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blue-green algae

Algal blooms can be seen in the Poplar Cove area of Owasco Lake in late September 2016.

Treated drinking water for the town of Owasco and the city of Auburn showed detectable levels of blue-green algae toxins in the latest round of tests — Owasco seeing the highest levels to date.

The Cayuga County Health Department said Owasco's water, which is distributed to the town of Owasco and the Fleming Water District, detected levels of .21 and .17 micrograms of toxins per liter from samples collected Wednesday.

Auburn's treated drinking water showed .16 micrograms of toxins from Wednesday's samples. Auburn provides drinking water to residents in the city of Auburn and the towns of Aurelius, Fleming Water District 6, Throop, Mentz, Brutus, Montezuma, Sennett, Springport Water District 2 and the villages of Port Byron, Weedsport and Cayuga.

The health department said it collected additional samples from both public water systems Thursday and results are expected back Friday afternoon. Though Owasco's levels have increased, the department said the levels are still below the U.S. Environmental Protection Agency's Health Advisory of .3 micrograms per liter for children under 6.

Meanwhile, three area groups are calling for more investment in eliminating blue-green algae blooms. The Owasco Watershed Lake Association, the Cayuga County Water Quality Management Agency and the Finger Lakes Land Trust have called on New York state to increase funding and resources towards efforts to decrease nutrient runoff and restore watersheds.

During OWLA's monthly meeting Wednesday night, dozens gathered to express their concern about toxins found in the treated drinking water. Eileen O'Connor, the county's director of environmental health, stood in front of the group at the Owasco Yacht Club.

"I'm really sorry to have to be here," she said into the microphone. "I only seem to come when bad things happen."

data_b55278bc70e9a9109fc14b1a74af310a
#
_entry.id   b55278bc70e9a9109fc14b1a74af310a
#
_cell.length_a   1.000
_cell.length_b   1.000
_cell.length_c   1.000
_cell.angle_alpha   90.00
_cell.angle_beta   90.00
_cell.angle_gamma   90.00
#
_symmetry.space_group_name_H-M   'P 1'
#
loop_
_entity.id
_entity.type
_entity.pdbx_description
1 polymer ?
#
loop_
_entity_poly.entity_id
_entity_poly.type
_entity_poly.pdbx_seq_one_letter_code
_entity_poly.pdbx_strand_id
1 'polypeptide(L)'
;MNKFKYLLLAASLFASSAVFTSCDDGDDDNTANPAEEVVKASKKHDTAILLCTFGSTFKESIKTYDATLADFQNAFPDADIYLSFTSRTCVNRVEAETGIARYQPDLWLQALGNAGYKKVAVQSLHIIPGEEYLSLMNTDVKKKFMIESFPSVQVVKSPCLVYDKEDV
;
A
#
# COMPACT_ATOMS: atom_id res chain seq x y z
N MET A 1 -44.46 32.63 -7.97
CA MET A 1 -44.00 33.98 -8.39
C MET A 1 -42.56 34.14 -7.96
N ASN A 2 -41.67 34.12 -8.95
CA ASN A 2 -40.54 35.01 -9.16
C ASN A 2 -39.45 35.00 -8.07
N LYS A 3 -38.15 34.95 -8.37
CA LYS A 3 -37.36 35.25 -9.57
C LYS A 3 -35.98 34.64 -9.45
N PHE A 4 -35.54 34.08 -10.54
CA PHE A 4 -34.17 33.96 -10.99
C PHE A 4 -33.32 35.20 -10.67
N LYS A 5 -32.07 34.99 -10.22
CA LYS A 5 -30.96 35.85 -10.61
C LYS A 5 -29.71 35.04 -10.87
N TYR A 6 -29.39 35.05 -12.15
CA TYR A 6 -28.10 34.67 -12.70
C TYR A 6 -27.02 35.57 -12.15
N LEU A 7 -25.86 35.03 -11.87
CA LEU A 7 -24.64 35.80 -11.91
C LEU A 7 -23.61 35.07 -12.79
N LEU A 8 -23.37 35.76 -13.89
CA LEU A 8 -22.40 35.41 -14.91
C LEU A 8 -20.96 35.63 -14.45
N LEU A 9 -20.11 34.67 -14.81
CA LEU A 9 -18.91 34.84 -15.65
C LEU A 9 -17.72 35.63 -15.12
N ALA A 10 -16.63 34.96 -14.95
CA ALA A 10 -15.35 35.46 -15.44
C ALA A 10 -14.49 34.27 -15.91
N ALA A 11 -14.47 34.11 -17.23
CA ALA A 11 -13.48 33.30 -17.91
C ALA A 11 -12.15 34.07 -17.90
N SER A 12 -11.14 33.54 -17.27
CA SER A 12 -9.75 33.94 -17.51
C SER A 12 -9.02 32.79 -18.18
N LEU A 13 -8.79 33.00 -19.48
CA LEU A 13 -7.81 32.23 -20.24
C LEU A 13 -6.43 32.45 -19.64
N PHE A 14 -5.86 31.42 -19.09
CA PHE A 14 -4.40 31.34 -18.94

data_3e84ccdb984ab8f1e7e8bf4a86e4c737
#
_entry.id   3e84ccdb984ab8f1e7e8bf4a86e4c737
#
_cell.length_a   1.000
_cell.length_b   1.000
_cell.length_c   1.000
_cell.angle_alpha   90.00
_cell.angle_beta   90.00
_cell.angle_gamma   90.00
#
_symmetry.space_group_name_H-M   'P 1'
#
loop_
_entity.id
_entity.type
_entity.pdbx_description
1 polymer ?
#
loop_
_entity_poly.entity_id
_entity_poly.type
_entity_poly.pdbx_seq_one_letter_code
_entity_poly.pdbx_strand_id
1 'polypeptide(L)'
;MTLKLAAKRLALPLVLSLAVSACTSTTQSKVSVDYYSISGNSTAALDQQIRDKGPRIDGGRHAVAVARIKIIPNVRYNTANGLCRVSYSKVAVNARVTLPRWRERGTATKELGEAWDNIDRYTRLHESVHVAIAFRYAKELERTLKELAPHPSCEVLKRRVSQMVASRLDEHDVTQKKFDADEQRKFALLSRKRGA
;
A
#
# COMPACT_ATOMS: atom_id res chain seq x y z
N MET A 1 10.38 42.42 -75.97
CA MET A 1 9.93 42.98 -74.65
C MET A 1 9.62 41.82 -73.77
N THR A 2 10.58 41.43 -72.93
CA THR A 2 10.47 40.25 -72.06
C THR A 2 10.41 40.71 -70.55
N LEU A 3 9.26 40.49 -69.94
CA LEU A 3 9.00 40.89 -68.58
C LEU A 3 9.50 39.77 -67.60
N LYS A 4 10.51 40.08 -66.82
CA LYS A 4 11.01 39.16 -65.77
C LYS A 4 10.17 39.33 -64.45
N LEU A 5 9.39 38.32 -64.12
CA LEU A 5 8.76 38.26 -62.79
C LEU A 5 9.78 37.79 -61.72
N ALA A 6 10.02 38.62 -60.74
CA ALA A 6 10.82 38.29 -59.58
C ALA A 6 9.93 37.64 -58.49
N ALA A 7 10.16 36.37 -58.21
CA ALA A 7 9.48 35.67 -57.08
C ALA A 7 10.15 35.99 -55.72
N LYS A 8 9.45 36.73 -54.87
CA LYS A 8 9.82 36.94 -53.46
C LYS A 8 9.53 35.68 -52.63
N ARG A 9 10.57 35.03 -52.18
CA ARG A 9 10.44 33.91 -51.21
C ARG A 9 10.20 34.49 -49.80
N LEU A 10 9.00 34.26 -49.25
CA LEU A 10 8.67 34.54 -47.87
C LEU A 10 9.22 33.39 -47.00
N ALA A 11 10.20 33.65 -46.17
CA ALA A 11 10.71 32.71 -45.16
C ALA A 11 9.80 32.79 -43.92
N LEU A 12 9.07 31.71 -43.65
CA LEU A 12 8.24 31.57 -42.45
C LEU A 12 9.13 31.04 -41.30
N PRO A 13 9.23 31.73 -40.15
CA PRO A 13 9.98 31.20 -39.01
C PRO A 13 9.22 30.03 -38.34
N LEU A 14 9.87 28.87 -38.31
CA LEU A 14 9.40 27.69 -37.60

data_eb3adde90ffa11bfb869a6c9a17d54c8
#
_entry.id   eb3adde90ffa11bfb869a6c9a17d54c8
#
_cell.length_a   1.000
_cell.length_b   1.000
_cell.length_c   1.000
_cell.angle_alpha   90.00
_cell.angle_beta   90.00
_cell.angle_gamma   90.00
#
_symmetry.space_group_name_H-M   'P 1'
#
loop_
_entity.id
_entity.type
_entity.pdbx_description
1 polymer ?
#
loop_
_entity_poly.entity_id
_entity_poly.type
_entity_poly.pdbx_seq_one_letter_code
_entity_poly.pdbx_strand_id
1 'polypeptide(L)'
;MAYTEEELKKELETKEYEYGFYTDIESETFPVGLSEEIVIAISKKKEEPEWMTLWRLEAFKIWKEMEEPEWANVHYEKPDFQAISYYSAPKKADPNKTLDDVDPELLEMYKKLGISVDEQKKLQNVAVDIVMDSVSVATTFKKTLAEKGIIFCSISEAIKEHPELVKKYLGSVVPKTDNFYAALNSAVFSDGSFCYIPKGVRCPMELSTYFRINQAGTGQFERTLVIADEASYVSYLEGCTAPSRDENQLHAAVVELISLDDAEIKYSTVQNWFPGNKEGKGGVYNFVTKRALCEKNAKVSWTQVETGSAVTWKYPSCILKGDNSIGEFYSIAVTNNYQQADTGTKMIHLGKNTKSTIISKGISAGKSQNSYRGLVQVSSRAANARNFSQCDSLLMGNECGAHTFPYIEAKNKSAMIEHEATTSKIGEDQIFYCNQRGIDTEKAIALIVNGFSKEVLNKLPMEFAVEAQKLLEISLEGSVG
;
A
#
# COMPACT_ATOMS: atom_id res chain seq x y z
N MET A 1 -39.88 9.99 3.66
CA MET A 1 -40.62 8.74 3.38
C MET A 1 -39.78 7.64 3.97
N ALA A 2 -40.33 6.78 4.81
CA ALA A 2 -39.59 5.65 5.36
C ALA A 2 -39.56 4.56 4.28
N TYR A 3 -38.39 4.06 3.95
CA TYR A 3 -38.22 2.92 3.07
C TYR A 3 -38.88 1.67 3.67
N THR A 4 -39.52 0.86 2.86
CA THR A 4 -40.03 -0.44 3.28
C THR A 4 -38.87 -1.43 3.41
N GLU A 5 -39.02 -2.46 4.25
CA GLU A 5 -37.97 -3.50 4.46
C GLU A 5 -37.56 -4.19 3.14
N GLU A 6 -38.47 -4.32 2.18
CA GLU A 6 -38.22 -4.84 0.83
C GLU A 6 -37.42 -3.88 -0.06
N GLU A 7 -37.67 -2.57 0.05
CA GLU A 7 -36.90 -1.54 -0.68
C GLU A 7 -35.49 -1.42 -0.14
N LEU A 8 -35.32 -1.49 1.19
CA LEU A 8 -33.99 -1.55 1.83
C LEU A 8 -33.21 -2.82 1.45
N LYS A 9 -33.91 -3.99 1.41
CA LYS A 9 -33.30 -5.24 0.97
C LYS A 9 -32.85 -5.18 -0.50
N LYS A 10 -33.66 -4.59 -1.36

It was particularly tense in the room Wednesday night, after test results showed toxins in Auburn's treated water after days of below detectable levels. The lowest level of toxins the state Department of Health's laboratory can detect is .15 micrograms per liter.

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O'Connor said there could be more detectable levels in the future, as water treatment operators for Auburn and Owasco had spotted more algae in the raw, or untreated, water entering the plant. That suggestion became true Thursday evening when the latest test results came back positive for both plants.

Several people asked what the county and state are doing to treat the water and decrease blue-green algae blooms in Owasco Lake. O'Connor said the treatment plants are increasing use of powder activated carbon and disinfectants, in addition to meeting with the plants' design professionals to see what else might be done.

Similar discussions were had at Thursday morning's Water Quality Management Agency meeting, where O'Connor again presented the last couple of week's trials and what is being done to remedy the problem.

As far as the long-term situation of blue-green algae blooms, O'Connor said the problem still lies with nutrient runoff into the lake. While the state Department of Environmental Conservation has reported that the lake's phosphorous levels are low, Tim Schneider, Owasco Lake watershed inspector, said he has noticed increased levels of nitrogen in the lake. O'Connor also pointed out that a 2015 study of the lake done by John Halfman, a professor of environmental studies at the Finger Lakes Institute at Hobart and William Smith Colleges, showed phosphorous levels tend to fluctuate with levels reaching as high as 23.7 parts per billion and as low as 8.7.

A resolution to accelerate efforts to remove toxins from the treated water and to accelerate efforts to "further reduce nutrient loading from any and all known sources, including stream bank erosion, shoreline erosion, lawn fertilizers, septic systems, roadside ditches and the runoff from agricultural fields," was passed at the meeting.

Similarly the Finger Lakes Land Trust called on the state to invest $100 million over the next decade to address the threat of toxic algae. In a release, the land trust highlights several ways to invest those funds. 

"The region truly stands at a crossroads," said Andrew Zepp, executive director of the trust, in a release. "While this may seem like an extraordinary investment to some people, there will be a greater public cost in the long run if we fail to act now."

For more information on blue-green algae visit cayugacounty.us/health. Those with questions may call the health department for assistance at (315) 252-1560.

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Staff writer Gwendolyn Craig can be reached at (315) 282-2237 or gwendolyn.craig@lee.net. Follow her on Twitter @gwendolynnn1.

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